Posted on | January 20, 2015
Written by | BevNetwork
After six years as Chairman of the State Liquor Authority, Dennis Rosen is moving on—and up—having been appointed by Governor Andrew Cuomo in January to become New York’s next Inspector General for Medicaid. Beverage Media sat down with Chairman Rosen, as he reflected back on six years of remarkable progress. Here, Rosen recounts his most important accomplishments at the SLA.
ON SYSTEM STREAMLINING
When I came to the agency, there was a backlog of over 3,000 applications, and it would take anywhere from six to nine months for something to be approved. People were screaming that they needed someone to try and fix that.
And we did. Going back four years, since Governor Cuomo’s been here, manufacturing licenses’ average review time has gone from 83 to 40 days. Liquor store licenses have gone from an average of 142 days to 56 days. On-premise licenses have gone from 100 days to 50 days. Grocery store licenses 101 days to 46.
That was the number one thing I’m most pleased about. Each one of those days is a day that someone can feed their family, that they wouldn’t have been able to do four years ago.
ON BOOST IN MANUFACTURING
Overall, we have more than doubled the number of alcoholic beverage manufacturers in New York State. In New York City, we’ve more than tripled the number of companies.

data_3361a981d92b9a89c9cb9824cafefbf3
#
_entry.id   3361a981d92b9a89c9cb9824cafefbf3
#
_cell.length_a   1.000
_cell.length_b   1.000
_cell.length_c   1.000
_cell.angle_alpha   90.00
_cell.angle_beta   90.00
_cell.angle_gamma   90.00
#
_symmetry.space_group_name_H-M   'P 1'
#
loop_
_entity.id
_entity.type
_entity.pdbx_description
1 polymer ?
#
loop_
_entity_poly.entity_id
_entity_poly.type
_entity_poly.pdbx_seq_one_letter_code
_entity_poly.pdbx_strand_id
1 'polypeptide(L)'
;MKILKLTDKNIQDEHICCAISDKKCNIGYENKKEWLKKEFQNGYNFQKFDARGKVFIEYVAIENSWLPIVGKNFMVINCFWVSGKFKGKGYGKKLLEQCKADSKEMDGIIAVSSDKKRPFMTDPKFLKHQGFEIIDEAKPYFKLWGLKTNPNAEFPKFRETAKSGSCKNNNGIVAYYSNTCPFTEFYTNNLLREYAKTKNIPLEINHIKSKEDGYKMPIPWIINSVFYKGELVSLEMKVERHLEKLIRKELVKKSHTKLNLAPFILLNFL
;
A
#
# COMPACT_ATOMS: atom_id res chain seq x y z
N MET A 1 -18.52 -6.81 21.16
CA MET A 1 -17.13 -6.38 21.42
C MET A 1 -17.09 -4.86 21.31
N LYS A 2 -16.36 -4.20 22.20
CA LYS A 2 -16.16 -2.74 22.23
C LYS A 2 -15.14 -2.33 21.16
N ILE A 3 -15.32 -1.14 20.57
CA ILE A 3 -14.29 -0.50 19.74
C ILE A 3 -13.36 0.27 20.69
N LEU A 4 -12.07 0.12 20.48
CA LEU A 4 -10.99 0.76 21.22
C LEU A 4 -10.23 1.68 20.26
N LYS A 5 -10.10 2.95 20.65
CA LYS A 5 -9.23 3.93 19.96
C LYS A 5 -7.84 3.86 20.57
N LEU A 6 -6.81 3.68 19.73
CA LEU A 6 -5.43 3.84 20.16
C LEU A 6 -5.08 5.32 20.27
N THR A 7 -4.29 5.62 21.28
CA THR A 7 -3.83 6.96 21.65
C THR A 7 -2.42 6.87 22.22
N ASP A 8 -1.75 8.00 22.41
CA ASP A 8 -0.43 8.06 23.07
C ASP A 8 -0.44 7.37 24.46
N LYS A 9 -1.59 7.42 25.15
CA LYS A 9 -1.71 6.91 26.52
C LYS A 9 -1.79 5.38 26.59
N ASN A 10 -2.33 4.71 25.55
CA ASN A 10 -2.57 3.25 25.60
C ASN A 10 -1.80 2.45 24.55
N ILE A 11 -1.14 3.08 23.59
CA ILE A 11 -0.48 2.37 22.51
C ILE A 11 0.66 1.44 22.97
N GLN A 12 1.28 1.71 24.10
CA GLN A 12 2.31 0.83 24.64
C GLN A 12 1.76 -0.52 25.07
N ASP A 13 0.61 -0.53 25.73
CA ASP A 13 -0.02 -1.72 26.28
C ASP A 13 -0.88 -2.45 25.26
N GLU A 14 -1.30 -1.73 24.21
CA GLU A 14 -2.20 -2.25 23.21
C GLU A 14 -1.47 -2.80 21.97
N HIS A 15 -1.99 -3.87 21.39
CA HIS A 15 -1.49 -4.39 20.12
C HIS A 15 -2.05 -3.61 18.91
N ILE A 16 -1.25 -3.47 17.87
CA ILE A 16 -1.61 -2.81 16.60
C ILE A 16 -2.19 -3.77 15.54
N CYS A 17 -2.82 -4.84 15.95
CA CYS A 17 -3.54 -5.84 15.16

I’m very proud that we invented two licenses—the Farm Brewery license in 2013 and the Farm Cidery license in 2014. There were five hard cider producers in the state in 2011; we’ve got 31 now. There were zero farm breweries four years ago, and there are now 71 in the state.
Farm wineries went from 195 to 303. The farm winery license has been in effect since 1976. For the first 35 years of that license, you had 195 of them, and just in the last few years we’ve increased that by over 100. For a license that’s been in existence so long, it’s a wonderful increase to go from 195 to 303.
For farm distillery licenses, we’ve gone from 10 to 61. Wineries, from 52 to 84. There was a legislative change a couple years ago that liberalized the law with respect to restaurant brewers. Before you couldn’t have other restaurants if you had a brew pub. One of the nice results of liberalizing is that we’ve gone from 10 to 35 in four years. For a class AB distiller, which is a good size distillery, we have gone from 14 to 37. And microbreweries from 40 to 109. I think that highlights the major increases in production.
What’s really cool about all the farm licenses is that they require you produce your product with a certain amount of New York agricultural products. People are scrambling to produce hops because there are now so many farm brewery licenses. The governor has invested millions in a partnership with the Cornell Agriculture school, to advise farmers on what are the best crops to grow which are the most disease resistant. It’s a wonderful example of how these farm licenses have repercussions with agriculture and tourism.
ON PRICE POSTING
A third thing I’m very pleased with is the upgrade of our price posting interface. It’s great for the industry and it’s transparent. If you’re a retailer now, it’s tougher to hide a special deal just for a few guys, and on the other hand, it’s good for enforcement and it protects against a legal challenge.